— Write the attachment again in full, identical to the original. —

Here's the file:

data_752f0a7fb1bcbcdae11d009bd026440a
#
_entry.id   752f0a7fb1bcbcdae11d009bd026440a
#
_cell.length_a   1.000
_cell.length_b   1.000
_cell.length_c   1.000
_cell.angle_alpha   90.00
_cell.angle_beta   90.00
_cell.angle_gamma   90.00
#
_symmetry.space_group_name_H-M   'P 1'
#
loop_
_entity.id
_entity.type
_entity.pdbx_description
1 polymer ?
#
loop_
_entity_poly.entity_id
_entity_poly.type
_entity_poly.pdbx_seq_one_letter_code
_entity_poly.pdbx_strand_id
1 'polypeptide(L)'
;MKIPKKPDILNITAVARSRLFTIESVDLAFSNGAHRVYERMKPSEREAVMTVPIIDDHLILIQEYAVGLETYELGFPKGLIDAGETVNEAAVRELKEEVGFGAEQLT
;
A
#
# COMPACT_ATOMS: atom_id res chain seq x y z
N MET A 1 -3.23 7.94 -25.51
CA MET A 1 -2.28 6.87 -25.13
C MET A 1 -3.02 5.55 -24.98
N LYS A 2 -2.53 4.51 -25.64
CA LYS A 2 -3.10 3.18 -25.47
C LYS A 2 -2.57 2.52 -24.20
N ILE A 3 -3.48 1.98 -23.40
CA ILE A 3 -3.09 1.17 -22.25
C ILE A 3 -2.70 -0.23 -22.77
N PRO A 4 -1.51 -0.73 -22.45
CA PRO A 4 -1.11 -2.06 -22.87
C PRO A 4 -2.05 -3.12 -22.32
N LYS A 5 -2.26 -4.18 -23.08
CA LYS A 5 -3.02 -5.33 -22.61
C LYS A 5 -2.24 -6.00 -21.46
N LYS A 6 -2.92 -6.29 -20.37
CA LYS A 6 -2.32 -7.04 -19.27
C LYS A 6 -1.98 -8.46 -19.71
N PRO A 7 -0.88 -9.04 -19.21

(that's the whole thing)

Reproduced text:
data_752f0a7fb1bcbcdae11d009bd026440a
#
_entry.id   752f0a7fb1bcbcdae11d009bd026440a
#
_cell.length_a   1.000
_cell.length_b   1.000
_cell.length_c   1.000
_cell.angle_alpha   90.00
_cell.angle_beta   90.00
_cell.angle_gamma   90.00
#
_symmetry.space_group_name_H-M   'P 1'
#
loop_
_entity.id
_entity.type
_entity.pdbx_description
1 polymer ?
#
loop_
_entity_poly.entity_id
_entity_poly.type
_entity_poly.pdbx_seq_one_letter_code
_entity_poly.pdbx_strand_id
1 'polypeptide(L)'
;MKIPKKPDILNITAVARSRLFTIESVDLAFSNGAHRVYERMKPSEREAVMTVPIIDDHLILIQEYAVGLETYELGFPKGLIDAGETVNEAAVRELKEEVGFGAEQLT
;
A
#
# COMPACT_ATOMS: atom_id res chain seq x y z
N MET A 1 -3.23 7.94 -25.51
CA MET A 1 -2.28 6.87 -25.13
C MET A 1 -3.02 5.55 -24.98
N LYS A 2 -2.53 4.51 -25.64
CA LYS A 2 -3.10 3.18 -25.47
C LYS A 2 -2.57 2.52 -24.20
N ILE A 3 -3.48 1.98 -23.40
CA ILE A 3 -3.09 1.17 -22.25
C ILE A 3 -2.70 -0.23 -22.77
N PRO A 4 -1.51 -0.73 -22.45
CA PRO A 4 -1.11 -2.06 -22.87
C PRO A 4 -2.05 -3.12 -22.32
N LYS A 5 -2.26 -4.18 -23.08
CA LYS A 5 -3.02 -5.33 -22.61
C LYS A 5 -2.24 -6.00 -21.46
N LYS A 6 -2.92 -6.29 -20.37
CA LYS A 6 -2.32 -7.04 -19.27
C LYS A 6 -1.98 -8.46 -19.71
N PRO A 7 -0.88 -9.04 -19.21